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   The Scottish Norwich Plainhead Canary Club (SPC for short) was started one hundred years ago by a group of canary fanciers in Aberdeen attending the show. Since then there have been some changes, with Edinburgh and Glasgow becoming the venues for the meetings rather than Aberdeen. This was the age when clubs and associations flourished in every walk of life. It was made possible because of the better communications in railways, postal services, newspapers etc. People were becoming accustomed to aiming for a goal, and  scientific books appeared every week on natural history subjects. Already there were other societies devoted to other fancy canaries and there already existed a society in England for the Norwich canary - always a good incentive for Scottish fanciers to do something.

In those early days certain systems were already organised - the elections yearly for all officials, cups for completion of members only, patronage shows, and twice/thrice yearly meetings. The First World War had an effect on the club although only on one or two occasions is the war directly mentioned - namely the difficulty of running patronage shows since hardly any shows existed.  There were no shows in 1914 or 1915; most stopped club shows for the duration of the war. Lochgelly, Glasgow and District were exceptions and were able to continue. Gradually, more shows restarted and by 1917 there were no fewer than 16 patronage shows in Scotland.

Even at this time the members were looking at reforming the rules, creating a model, defining a 'ticked' bird , tightening up the standards acceptable in show cage design and of course trying to increase the membership which reached 148 in 1917, the highest recorded upto that time. The progress continued with questions being asked about Breeders' Pedigree Rings, faking of show exhibits, the effects of colour-feeding pepper on egg production and a Scotland V England competition. The club continued to grow and improve - by 1920 it had 281 members and sold over 7000 rings - comparable with the situation some 70 years later. The club was divided into three divisions: Glasgow and West of Scotland; South and East and North. South and East included Edinburgh, the Lothians and East Scotland. It was never stated but the number of fanciers around Glasgow who kept Norwich msut have been considerable. In later times the hotbed of Norwich was centered around Falkirk, Fife and Edinburgh. In the 1920s, 2/3 of the patronage went to clubs within 10 miles of Glasgow.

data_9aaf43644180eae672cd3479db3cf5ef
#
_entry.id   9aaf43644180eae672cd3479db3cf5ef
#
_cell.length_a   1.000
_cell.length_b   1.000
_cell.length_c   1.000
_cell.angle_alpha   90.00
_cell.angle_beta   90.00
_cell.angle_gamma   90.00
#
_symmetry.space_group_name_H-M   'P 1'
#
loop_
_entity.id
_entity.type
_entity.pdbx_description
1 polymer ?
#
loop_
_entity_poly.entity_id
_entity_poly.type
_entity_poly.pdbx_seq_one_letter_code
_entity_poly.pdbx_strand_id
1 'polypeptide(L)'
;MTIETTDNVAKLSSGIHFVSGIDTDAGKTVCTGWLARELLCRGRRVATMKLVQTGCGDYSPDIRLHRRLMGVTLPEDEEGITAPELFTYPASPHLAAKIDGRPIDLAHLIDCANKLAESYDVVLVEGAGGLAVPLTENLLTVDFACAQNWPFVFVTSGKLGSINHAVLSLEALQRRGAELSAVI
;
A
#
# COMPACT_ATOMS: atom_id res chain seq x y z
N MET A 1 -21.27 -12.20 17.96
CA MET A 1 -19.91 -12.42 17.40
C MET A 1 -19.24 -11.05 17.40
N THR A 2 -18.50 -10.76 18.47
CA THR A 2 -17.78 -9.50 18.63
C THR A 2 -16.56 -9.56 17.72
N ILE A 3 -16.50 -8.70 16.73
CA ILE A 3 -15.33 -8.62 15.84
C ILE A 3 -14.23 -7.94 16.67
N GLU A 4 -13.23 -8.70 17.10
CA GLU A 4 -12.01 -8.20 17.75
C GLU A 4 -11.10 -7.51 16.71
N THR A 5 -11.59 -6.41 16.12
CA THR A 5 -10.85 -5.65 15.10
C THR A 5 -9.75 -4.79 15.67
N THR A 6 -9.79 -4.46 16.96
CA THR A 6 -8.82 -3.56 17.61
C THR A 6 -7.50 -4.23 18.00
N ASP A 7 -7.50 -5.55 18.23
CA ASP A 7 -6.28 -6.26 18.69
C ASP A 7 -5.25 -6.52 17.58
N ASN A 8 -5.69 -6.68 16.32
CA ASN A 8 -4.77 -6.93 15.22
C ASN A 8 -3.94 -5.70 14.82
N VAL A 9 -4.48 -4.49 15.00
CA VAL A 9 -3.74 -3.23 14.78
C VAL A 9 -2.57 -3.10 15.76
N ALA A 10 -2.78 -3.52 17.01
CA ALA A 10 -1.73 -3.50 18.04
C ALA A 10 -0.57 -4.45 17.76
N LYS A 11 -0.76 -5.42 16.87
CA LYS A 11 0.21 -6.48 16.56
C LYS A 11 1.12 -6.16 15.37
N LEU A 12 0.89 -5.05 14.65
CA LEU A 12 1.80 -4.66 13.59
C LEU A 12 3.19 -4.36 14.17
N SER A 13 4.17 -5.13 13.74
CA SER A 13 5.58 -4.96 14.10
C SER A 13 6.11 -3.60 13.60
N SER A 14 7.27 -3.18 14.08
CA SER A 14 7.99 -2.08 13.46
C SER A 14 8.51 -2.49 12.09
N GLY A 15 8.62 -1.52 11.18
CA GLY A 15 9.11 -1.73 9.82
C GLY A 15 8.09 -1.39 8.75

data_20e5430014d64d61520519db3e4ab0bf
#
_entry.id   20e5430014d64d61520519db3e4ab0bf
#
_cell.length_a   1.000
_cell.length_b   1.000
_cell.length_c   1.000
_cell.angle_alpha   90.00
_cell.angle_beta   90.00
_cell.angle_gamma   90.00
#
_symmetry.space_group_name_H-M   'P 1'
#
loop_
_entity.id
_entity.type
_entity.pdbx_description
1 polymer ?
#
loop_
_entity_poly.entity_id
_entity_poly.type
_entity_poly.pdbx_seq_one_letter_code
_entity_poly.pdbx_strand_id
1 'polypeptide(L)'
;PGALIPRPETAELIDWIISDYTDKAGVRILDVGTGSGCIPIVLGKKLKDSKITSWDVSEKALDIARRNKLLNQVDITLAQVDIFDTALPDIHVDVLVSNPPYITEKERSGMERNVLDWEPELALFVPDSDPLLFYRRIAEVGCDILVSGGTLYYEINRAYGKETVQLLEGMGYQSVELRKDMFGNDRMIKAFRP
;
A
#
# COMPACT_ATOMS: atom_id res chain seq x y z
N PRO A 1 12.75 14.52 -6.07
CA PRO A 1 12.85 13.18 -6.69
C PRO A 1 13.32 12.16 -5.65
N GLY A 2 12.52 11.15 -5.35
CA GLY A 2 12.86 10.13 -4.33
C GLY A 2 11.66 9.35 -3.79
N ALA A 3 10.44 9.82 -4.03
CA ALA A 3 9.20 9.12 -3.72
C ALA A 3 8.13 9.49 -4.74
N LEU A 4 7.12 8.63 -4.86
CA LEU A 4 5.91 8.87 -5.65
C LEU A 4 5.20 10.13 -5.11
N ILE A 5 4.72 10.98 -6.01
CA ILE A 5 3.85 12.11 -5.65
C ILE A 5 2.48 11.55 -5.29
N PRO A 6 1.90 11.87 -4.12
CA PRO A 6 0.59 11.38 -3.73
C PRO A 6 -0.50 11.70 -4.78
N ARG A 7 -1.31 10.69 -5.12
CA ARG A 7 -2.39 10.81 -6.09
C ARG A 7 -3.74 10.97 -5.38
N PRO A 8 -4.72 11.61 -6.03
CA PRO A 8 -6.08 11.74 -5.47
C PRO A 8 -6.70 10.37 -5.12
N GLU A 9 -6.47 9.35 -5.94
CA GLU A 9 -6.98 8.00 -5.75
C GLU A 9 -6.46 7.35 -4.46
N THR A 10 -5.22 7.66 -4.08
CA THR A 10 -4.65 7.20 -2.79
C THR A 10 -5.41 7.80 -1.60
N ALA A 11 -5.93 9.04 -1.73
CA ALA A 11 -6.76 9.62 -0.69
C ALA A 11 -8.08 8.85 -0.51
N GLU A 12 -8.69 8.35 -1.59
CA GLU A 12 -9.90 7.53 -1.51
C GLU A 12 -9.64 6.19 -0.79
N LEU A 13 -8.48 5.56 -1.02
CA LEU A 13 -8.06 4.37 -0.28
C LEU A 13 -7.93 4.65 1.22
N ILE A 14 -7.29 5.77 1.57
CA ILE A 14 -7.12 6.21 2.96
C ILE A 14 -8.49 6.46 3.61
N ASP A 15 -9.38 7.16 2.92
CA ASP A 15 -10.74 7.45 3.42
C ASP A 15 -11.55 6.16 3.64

Between the wars the Club involved itself in annual competition with the Norwich Plainhead Club.  This competition continued until 1930.  Breeders produce rings were started at this period and in 1923 a standard model was started officially with a scale of points which had been agreed in 1915.

  Difficulties followed during the Second World War but the Club progressed quickly after the war was finished with a whole raft of new proposals  including a revised and illustrated model and new standard which lasted until 1999 when it was successfully reviewed and revised.

  The Club continues to progress, attracting more members and more income during the 36 years under secretary John Hutton.  Patronage was extended yearly until 90 clubs were in receipt of our patronage.  These were good years for the Club with good club shows at Edinburgh -  at the Scottish National - held at the Corn Exchange, Slateford; a very good and friendly venue when our English members started to come up and compete very successfully.  Men such as the Wright brothers,Jack Dixon,Alf Barnes,H Hughes, F Willoughby.W Blower,E&J Bennett, Fred Storer and FE and CK Brown.  Great Norwich were seen from them and from the Scotsmen - George Carle,Harry Moffat, Willie Begbie, John Hutton, Davie Angus, J Roberts.

 The numbers attending patronage shows were high all over the nation. The Club show moved from Chesser Avenue(Corn Exchange) to the Assembly Rooms in 1978 -79 and  1982 -83, moving back to the corn exchange 1980-81 .The Assembly Rooms proved less successful and the show moved to the Brunton Halls in Musselburgh in 1984  where it stayed until 1997.The show now takes place at Ingliston at the Highland Show ground .  In recent years John Hutton retired and Ronnie Nelson took over as secretary in 1986 to maintain the Club in high esteem.  Ideas still continue with the creation of the Norwich Federation - to which ALL Norwich clubs are affiliated, a judges panel, 3-level patronage, revised rules. The Club show is now held at Ingliston in Edinburgh where the Centenary show took place.

 Recently our English members, such as Keith Ferry,C & S Goodall, Mr & Mrs Blizzard, Mr & Mrs Grigg, J Roby S Camilleri, have proved their worth with Scottish exhibitors, T Stevenson, J Welsh,W Pinkerton - among others - keeping the tradition of quality birds going.

The SPC continues to try to move with  the changing and challenging times but it is the Club which constantly tries to develop new ways of helping exhibitors and members keep and show the 'Cream of the fancy'.

References: '100 Years of the Scottish Norwich Plainhead Club'                       - J.D. McLellan  

Schedules of the Scottish National 1956 - 2001